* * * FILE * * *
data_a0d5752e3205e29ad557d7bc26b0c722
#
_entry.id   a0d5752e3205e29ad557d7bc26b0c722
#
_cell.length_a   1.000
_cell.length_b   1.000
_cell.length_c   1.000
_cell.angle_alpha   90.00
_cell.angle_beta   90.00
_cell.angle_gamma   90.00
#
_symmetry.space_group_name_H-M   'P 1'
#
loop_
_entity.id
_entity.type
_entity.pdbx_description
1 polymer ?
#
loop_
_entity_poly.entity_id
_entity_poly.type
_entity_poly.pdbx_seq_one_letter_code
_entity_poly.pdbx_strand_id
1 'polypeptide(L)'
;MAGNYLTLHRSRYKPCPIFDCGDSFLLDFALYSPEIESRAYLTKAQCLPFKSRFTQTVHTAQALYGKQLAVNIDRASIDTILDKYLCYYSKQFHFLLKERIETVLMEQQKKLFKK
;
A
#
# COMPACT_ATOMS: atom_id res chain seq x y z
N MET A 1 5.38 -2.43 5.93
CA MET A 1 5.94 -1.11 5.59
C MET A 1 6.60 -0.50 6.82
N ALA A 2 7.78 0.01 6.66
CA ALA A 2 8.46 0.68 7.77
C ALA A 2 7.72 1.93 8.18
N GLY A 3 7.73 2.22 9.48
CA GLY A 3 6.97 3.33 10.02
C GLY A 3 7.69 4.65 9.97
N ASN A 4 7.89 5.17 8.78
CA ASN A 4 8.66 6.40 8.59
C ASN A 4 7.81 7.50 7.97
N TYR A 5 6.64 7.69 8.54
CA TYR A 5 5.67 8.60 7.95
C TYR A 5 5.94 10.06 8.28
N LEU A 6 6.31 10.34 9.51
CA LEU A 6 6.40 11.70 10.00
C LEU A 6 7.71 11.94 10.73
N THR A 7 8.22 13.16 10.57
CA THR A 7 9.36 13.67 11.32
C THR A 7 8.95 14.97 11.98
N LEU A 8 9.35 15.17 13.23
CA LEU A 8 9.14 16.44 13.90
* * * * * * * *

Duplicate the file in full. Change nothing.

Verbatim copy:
data_a0d5752e3205e29ad557d7bc26b0c722
#
_entry.id   a0d5752e3205e29ad557d7bc26b0c722
#
_cell.length_a   1.000
_cell.length_b   1.000
_cell.length_c   1.000
_cell.angle_alpha   90.00
_cell.angle_beta   90.00
_cell.angle_gamma   90.00
#
_symmetry.space_group_name_H-M   'P 1'
#
loop_
_entity.id
_entity.type
_entity.pdbx_description
1 polymer ?
#
loop_
_entity_poly.entity_id
_entity_poly.type
_entity_poly.pdbx_seq_one_letter_code
_entity_poly.pdbx_strand_id
1 'polypeptide(L)'
;MAGNYLTLHRSRYKPCPIFDCGDSFLLDFALYSPEIESRAYLTKAQCLPFKSRFTQTVHTAQALYGKQLAVNIDRASIDTILDKYLCYYSKQFHFLLKERIETVLMEQQKKLFKK
;
A
#
# COMPACT_ATOMS: atom_id res chain seq x y z
N MET A 1 5.38 -2.43 5.93
CA MET A 1 5.94 -1.11 5.59
C MET A 1 6.60 -0.50 6.82
N ALA A 2 7.78 0.01 6.66
CA ALA A 2 8.46 0.68 7.77
C ALA A 2 7.72 1.93 8.18
N GLY A 3 7.73 2.22 9.48
CA GLY A 3 6.97 3.33 10.02
C GLY A 3 7.69 4.65 9.97
N ASN A 4 7.89 5.17 8.78
CA ASN A 4 8.66 6.40 8.59
C ASN A 4 7.81 7.50 7.97
N TYR A 5 6.64 7.69 8.54
CA TYR A 5 5.67 8.60 7.95
C TYR A 5 5.94 10.06 8.28
N LEU A 6 6.31 10.34 9.51
CA LEU A 6 6.40 11.70 10.00
C LEU A 6 7.71 11.94 10.73
N THR A 7 8.22 13.16 10.57
CA THR A 7 9.36 13.67 11.32
C THR A 7 8.95 14.97 11.98
N LEU A 8 9.35 15.17 13.23
CA LEU A 8 9.14 16.44 13.90